A livestock standstill limits the spread of emergency animal disease by stopping the movement of livestock.
A livestock standstill is declared by government. It is a critical control measure to limit the spread of significant, highly contagious animal diseases by stopping the movement of at-risk livestock within, or from, a declared area.
Government may also impose movement controls on other items that could spread disease (e.g. meat, contaminated equipment).
Everyone in the livestock supply chain needs to understand how a livestock standstill works. This includes livestock owners, transporters, produce agents, and those who work in abattoirs, saleyards and feedlots.
Under the Queensland Biosecurity Act 2014, everyone must follow regulations and instructions issued as part of a livestock standstill. Penalties for breaching a livestock standstill can include fines and imprisonment.
Purpose of a livestock standstill
A livestock standstill:
- helps to limit the spread of highly contagious diseases
- gives authorities time to conduct biosecurity activities, such as
- disease surveillance
- tracing the movements of potentially infected animals to identify where a disease may have originated or spread.
What you should do in a livestock standstill
During a livestock standstill, you must not move any animals at risk of infection off a property, or receive any of these animals onto a property, except with permission from Biosecurity Queensland.
If at-risk animals are already in transit at the time a livestock standstill is declared, the owner or person in charge of the animals must comply with the requirements of the standstill and manage the animals appropriately to reduce the risk of spreading disease. The same applies to animals that are being walked from one property to another, including on stock routes.
Biosecurity Queensland will use risk assessments and movement guidelines to decide the best course of action during a livestock standstill, which may include determining appropriate destinations to which your animals can travel. This may be different from their original destination.
Beginning new journeys or moving at-risk animals without approval is a breach of the livestock standstill and is illegal.
Department of Agriculture and Fisheries inspectors, Transport and Main Roads inspectors, and police all have powers to give directions that must be followed during a standstill. You must comply with all regulations and instructions issued as part of a livestock standstill.
Notification of a livestock standstill
If a livestock standstill were declared in Queensland, the Department of Agriculture and Fisheries would notify:
- livestock industry bodies
- livestock transport companies
- livestock owners
- others in the livestock supply chain
- the public.
The requirements during the standstill would be communicated using a range of channels, including the Department of Agriculture and Fisheries website and industry networks.
If you hear about a livestock standstill by word-of-mouth, contact Biosecurity Queensland on 13 25 23 to confirm that the information is accurate.
Diseases that require a livestock standstill
Any significant and highly contagious emergency animal disease could trigger a livestock standstill.
For example, foot-and-mouth disease (FMD) is a serious disease that spreads easily:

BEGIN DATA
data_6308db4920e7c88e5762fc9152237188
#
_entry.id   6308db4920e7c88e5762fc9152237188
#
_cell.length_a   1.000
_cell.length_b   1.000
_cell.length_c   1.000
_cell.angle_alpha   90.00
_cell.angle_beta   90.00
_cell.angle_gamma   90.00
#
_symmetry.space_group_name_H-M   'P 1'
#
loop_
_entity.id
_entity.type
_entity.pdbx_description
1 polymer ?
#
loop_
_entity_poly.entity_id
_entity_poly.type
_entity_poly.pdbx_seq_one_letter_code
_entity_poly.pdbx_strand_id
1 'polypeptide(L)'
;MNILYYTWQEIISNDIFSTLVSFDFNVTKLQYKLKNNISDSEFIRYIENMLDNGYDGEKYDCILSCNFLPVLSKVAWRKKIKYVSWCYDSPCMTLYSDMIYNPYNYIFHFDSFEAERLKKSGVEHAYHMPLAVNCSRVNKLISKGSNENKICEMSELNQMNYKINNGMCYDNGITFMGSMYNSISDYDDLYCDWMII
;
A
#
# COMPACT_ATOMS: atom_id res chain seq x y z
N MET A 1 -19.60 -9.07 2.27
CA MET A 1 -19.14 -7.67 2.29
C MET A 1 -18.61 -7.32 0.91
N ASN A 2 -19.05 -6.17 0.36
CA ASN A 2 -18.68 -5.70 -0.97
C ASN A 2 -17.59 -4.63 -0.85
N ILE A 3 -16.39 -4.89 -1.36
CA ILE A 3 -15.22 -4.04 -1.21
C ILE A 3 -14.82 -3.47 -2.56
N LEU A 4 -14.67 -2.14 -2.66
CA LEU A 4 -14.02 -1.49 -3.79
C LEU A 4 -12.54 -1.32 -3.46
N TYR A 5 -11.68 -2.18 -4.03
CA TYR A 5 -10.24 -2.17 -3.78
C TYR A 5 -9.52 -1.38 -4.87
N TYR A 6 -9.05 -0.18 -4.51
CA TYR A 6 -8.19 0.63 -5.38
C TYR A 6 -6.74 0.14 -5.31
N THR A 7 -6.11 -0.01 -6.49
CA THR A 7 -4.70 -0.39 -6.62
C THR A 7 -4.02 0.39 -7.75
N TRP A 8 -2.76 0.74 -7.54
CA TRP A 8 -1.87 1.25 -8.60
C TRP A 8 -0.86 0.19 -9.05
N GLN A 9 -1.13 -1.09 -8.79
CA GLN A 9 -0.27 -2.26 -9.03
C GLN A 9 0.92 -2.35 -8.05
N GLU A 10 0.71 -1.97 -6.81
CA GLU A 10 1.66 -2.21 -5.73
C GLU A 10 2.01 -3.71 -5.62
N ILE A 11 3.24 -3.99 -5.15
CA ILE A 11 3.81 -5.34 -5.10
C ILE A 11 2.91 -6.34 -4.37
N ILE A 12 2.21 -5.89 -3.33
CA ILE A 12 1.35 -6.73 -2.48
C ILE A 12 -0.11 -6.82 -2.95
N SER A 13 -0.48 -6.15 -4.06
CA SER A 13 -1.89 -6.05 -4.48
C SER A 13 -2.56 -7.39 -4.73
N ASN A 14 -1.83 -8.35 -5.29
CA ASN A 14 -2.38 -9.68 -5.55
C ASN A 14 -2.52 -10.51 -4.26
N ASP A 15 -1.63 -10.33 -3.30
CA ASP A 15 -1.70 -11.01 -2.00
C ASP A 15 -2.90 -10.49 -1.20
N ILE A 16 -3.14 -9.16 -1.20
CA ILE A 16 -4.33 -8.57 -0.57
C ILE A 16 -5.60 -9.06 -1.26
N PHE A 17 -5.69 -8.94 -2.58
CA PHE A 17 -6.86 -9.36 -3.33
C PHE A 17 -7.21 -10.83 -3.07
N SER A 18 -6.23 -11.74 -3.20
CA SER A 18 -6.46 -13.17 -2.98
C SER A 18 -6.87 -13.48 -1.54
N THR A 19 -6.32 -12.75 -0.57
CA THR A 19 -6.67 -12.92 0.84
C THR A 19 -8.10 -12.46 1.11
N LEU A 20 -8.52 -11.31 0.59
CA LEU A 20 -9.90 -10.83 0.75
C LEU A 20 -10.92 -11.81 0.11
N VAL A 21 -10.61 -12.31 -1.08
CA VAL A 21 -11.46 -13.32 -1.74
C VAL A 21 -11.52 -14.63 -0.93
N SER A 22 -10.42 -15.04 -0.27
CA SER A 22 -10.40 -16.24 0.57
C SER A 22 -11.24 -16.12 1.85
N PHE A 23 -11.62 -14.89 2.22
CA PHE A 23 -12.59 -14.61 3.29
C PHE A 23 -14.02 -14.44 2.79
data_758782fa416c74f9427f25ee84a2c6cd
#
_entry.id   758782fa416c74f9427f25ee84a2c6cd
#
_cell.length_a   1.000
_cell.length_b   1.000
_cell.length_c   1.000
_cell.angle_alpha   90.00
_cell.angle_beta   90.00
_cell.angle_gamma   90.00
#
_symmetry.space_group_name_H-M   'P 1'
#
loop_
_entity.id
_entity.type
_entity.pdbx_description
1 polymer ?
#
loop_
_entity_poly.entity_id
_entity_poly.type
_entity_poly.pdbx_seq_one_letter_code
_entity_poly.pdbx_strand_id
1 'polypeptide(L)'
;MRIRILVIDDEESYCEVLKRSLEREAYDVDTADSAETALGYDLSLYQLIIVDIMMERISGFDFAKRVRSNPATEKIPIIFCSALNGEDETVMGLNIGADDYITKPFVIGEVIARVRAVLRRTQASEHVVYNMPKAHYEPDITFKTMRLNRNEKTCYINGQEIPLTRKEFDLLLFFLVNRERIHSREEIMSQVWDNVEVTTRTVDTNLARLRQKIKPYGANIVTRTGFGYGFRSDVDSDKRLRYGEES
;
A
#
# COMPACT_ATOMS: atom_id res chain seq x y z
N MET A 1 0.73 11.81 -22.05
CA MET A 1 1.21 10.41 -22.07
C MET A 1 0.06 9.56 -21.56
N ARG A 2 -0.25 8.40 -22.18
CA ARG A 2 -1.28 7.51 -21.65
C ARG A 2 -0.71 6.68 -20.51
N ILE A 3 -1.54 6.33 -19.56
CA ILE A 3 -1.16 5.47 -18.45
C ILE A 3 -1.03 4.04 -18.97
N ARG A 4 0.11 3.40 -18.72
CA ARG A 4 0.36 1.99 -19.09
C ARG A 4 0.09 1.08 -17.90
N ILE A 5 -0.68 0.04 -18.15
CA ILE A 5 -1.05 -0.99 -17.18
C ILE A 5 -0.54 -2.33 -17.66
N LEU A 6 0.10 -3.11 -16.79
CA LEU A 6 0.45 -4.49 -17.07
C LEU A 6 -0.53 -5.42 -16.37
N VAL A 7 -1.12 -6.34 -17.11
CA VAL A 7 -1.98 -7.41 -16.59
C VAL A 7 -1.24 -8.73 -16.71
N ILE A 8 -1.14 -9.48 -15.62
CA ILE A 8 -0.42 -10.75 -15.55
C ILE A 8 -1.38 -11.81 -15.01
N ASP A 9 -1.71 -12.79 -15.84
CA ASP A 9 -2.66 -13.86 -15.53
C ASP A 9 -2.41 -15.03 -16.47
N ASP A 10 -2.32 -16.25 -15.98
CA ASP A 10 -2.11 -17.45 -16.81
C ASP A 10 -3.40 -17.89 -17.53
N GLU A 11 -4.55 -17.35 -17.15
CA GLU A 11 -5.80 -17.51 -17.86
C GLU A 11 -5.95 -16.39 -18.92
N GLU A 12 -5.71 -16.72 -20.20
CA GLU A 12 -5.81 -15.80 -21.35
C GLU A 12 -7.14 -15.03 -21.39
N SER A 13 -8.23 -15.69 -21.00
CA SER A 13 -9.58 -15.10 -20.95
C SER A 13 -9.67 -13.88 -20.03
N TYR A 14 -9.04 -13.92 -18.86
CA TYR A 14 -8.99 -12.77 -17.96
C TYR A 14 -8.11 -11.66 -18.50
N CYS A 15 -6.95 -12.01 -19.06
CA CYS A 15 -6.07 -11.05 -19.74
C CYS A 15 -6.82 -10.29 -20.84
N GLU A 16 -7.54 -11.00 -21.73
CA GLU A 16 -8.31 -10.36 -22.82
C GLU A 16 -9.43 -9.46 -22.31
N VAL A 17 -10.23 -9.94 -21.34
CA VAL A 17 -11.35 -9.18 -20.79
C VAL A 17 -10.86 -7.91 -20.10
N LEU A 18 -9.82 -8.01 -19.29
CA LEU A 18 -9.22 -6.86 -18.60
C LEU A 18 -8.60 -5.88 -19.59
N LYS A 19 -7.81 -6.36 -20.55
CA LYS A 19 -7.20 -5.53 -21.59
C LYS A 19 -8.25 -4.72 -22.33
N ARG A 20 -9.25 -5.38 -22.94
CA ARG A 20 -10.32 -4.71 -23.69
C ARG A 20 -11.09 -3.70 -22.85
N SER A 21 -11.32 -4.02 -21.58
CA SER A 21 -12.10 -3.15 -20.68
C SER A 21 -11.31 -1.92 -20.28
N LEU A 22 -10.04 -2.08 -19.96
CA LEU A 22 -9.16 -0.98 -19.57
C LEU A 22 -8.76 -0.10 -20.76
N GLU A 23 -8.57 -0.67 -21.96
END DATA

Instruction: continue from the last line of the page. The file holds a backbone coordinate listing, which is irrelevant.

- by movement of infected live or dead animals
- on contaminated animal products, equipment, clothing, vehicles, animal feed, bedding and waste material
- via airborne transmission.
In the case of FMD, the biggest transmission risk comes from live infected animals, which shed the virus. A livestock standstill would be a critical part of controlling FMD and other emergency animal diseases.
Animals affected by a livestock standstill
The species or classes of animals affected by a standstill will depend on the disease involved.
For example, in the case of FMD, all cloven-hoofed animals would be subject to the livestock standstill. This would include livestock such as cattle, pigs, sheep and goats; deer; and camelids such as camels, llamas and alpacas.
Length of a livestock standstill
A livestock standstill is likely to last a minimum of 72 hours.
Area affected by a livestock standstill
The area affected by a livestock standstill will depend on the size and nature of the disease outbreak. It could range from a single region to the entire state. Where multiple states are involved or concerned, the livestock standstill may include those jurisdictions or the entire country.
Vehicles affected by a livestock standstill
Any vehicle that is carrying animals at risk of infection or unloads these animals after a livestock standstill is declared may be directed to take certain action. Vehicles include:
- body trucks
- train wagons.
Restrictions may also be placed on:
- vehicles that carry products derived from at-risk animals, including meat and milk
- vehicles that carry products used by at-risk animals, including stockfeed trucks, molasses tankers, milk trucks, farm 4WDs, farm tractors and farm motorbikes.
Ending a livestock standstill
A livestock standstill will end once urgent disease-control objectives have been met. These may include:
- confirming a disease
- assessing how far a disease has spread
- identifying any properties at risk.
Where a disease is confirmed, the livestock standstill will transition to movement controls in restricted areas and control areas.
Any changes or actions during or after a standstill will be well publicised by the Department of Agriculture and Fisheries and through industry networks.
- Last reviewed: 24 Feb 2016
- Last updated: 27 Jun 2017